credit cardIt would make things a whole lot easier if you could simply cancel your credit card to get out of your contract, but unfortunately that is not the case. According to credit.com, once the seller has your credit card information, they will also be in possession of your social security number. So once you cancel the card, the account will then be referred to a collection agency, at which point they can report it to a credit reporting agency. You will still be responsible for payments and if you do not make them on time, it could hurt your credit score.

It is also likely that your down payment by credit card was processed very quickly by the seller when you signed the contract and that what you now have yet to pay is the bill from your credit card issuer. The good news about making such a purchase on a credit card, however, is that you have the right to dispute the charge if you feel the seller misrepresented the product (in this case, the timeshare) or did not deliver what was stated in the contract. There is a time limit for disputes, however, usually around 60 days. Read your credit card agreement so you know how much time you have.

How to Transfer Timeshare Ownership

If you’ve decided to either gift your timeshare to a family member or sell your timeshare, you will transfer timeshare ownershipneed to transfer ownership of your timeshare to the new party. A transfer of ownership is handled in a formal, and often complex, process. Because of the nature of the process, it might be in your best interest to hire a closing company to take care of the paperwork for you. You can, however, handle the process yourself if you choose. If you decide to do it yourself, follow these steps to ensure a smooth transfer of ownership:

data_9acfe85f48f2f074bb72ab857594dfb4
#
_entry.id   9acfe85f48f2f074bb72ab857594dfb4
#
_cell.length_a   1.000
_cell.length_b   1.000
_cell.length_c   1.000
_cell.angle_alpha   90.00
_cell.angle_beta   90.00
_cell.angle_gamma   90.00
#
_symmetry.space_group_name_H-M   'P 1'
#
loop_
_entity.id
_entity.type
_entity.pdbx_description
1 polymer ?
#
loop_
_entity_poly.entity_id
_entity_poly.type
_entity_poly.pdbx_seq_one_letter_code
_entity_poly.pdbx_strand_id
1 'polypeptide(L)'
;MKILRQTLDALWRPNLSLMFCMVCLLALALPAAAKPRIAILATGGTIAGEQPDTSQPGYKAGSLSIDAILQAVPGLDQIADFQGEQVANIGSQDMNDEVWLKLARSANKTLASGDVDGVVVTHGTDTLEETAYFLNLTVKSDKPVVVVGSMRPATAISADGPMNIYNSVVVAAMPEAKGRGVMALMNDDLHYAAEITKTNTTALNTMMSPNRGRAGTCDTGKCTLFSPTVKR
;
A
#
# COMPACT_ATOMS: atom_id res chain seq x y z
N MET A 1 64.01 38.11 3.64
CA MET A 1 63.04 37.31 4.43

1. Make sure you are up-to-date with all payments. You might also want to call the resort to see if they charge any fees for transferring the timeshare. If so, you and the buyer of your timeshare will need to figure out who will pay those fees.
  2. If it is required by the resort, you might also need to fill out a membership transfer application before continuing with any legal paperwork.
  3. Draw up an earnest money contract. A timeshare transfer is a real estate contract, and should be just as detailed. Be sure to include:
    – the name of the resort and unit number(s)
    – the weeks in which the timeshare is available
    – whether those weeks are fixed, floating, or tied to a points system
    – interest information (fee simple, estate for years, membership, etc.)
    – who is responsible for maintenance fees, special assessments, and delinquent fees
    – what will happen in the case of default
    – names, contact information, and signatures of all parties
    – any other relevant terms of the sale
  4. If it’s a deeded timeshare, you will need to get a new deed with the county clerk’s office in the county where the timeshare is located. Both parties should sign the deed in front of a notary public, and then have copies made for each party. Submit the original notarized deed to the county clerk’s office, along with any required recording fees or tax fees.
  5. Send a copy of the recorded deed along with a covering letter to the timeshare management company detailing the transaction, including information like the designation of the timeshare, internal account numbers, the week, unit number, and season as well as the social security number and contact information of the purchaser.

If you or the other party is uncomfortable with navigating this process without the help of an attorney or closing company, you may want to reconsider your strategy. Otherwise, be meticulous when filling out your paperwork and you should be able to transfer your timeshare fairly easily.